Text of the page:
Reverend Dixon of Sutterdown is a not-too-welcome neighbor; he preaches against witches. Reverend Jennings is not the same. Sheriff Laughton and Dr. Gianelli are co-leaders with the reverend. Tamar is one of the children and the sheriff’s niece.

Luther Finney farms a patch south of Corvallis; Sarah is his wife. He has an Alastian. Eddie and Susan are their son and daughter who live in Salem.

Lieutenant Peter Jones is with the Committee militia along with what used to be the Corvallis agriculture and engineering faculties.

…stands for the Central Oregon Ranchers’ Association. John Brown will be the CORA delegate to the Bearkillers. Ellie Strang is a local girl with an in at the Protector’s new castle. Dinkerman and Sergeant Harvey are some of the men at the castle.

Portland, Oregon
Emiliano is jefe of the Lords; Dolores is his woman. Marquez is his numbers man. The mayor and the chief of police are known as Cat and the Moose on the street, and they’ve invited Emiliano to a meeting with the Crips, Bloods, the Russians with Alexi Stavarov, The Tongs, the Koreans, the Angels, the Italians, and more.

They’ve already set up a government: The Lord Protector and The Lady Sandra, a.k.a., Norman Arminger in chain mail carrying a sword, a former academic; he’s a history professor who’s gone power mad. He’s gung-ho for old-fashioned, full-blown feudalism with his boilerplate contracts.

Eddie Liu and Mack are aiming for Portland; they hear there’s stability there.

Eaters are cannibals.

The Cover
The cover is grim in a warm way. I know, it sounds contradictory… The colors are warm: a creamy sky and golden browns form the sky above a ragged skyline of browns. The foreground is more golden browns of flat land with a gray road emerging from the distance. It’s a horse drawn pickup truck approaching a tire and a bicycle abandoned on the road while Mike stands, with sword slung over one shoulder, assessing the threat level around him.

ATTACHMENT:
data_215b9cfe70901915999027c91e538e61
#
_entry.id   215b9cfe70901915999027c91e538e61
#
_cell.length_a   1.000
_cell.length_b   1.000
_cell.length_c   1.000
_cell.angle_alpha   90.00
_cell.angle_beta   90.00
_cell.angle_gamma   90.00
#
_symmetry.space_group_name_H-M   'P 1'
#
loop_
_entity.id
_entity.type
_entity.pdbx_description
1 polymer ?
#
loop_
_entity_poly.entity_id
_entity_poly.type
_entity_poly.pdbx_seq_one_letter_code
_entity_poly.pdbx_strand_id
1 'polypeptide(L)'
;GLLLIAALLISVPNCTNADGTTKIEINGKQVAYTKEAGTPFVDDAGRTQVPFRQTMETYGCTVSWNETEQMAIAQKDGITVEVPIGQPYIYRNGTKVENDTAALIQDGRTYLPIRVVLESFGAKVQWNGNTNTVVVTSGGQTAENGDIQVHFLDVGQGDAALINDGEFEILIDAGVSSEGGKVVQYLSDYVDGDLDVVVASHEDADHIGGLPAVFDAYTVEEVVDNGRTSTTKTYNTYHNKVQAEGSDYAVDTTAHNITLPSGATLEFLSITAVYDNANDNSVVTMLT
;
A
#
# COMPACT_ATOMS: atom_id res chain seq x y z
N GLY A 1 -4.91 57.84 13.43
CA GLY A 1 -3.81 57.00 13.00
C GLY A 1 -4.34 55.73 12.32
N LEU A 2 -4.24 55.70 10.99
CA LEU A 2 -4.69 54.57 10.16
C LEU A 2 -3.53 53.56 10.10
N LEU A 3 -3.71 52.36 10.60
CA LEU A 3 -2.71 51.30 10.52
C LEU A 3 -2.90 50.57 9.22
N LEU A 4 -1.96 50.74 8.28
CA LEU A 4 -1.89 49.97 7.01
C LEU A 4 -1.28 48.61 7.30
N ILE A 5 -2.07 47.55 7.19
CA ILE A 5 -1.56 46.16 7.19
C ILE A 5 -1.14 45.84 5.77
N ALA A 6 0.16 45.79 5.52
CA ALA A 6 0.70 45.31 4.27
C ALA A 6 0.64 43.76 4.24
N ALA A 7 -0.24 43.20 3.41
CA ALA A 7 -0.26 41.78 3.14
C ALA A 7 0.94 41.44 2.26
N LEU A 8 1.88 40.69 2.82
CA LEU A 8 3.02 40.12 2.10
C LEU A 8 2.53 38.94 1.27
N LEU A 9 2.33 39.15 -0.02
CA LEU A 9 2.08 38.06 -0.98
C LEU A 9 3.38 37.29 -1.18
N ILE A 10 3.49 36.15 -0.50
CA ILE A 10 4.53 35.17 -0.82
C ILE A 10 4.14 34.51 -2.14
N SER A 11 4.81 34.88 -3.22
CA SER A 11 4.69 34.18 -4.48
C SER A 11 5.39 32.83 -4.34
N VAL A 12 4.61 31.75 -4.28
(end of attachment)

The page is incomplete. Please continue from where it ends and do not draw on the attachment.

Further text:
I suspect the title is a metaphor for that fateful night when the “storm” struck and so Dies the Fire of the world.

Please follow and like us:
Pin Share

Tags: , , , , , , , , , , , , , , , , , , , , , , , , , , ,


2 responses to “Book Review: Dies the Fire by S.M. Stirling

  1. I hate anything to do with politics in real life, but for some weird reason I LOVE it in books, and that aspect of this story sounds like it was super well done. I like that the POV shifts from the group to individuals too. Great review, Kathy!

    Carmel @ Rabid Reads.

    • ladystorm

      Thanks, Carmel. It was fascinating. I suspect part of what I loved about the politics was Jupe’s version of it. Helping everyone. Paying attention to the three-fold rule. Then there’s Michael’s and his contingent’s more, um, forceful approach. It’s that whole being-fair-to-others concept that I love. I also suspect it’s the same reason I love Tom Clancy’s Executive Orders and the movie Dave. Cleaning out the government. Getting rid of stupid laws and stupider politicians. Bringing “government” back TO the people.

Leave a Reply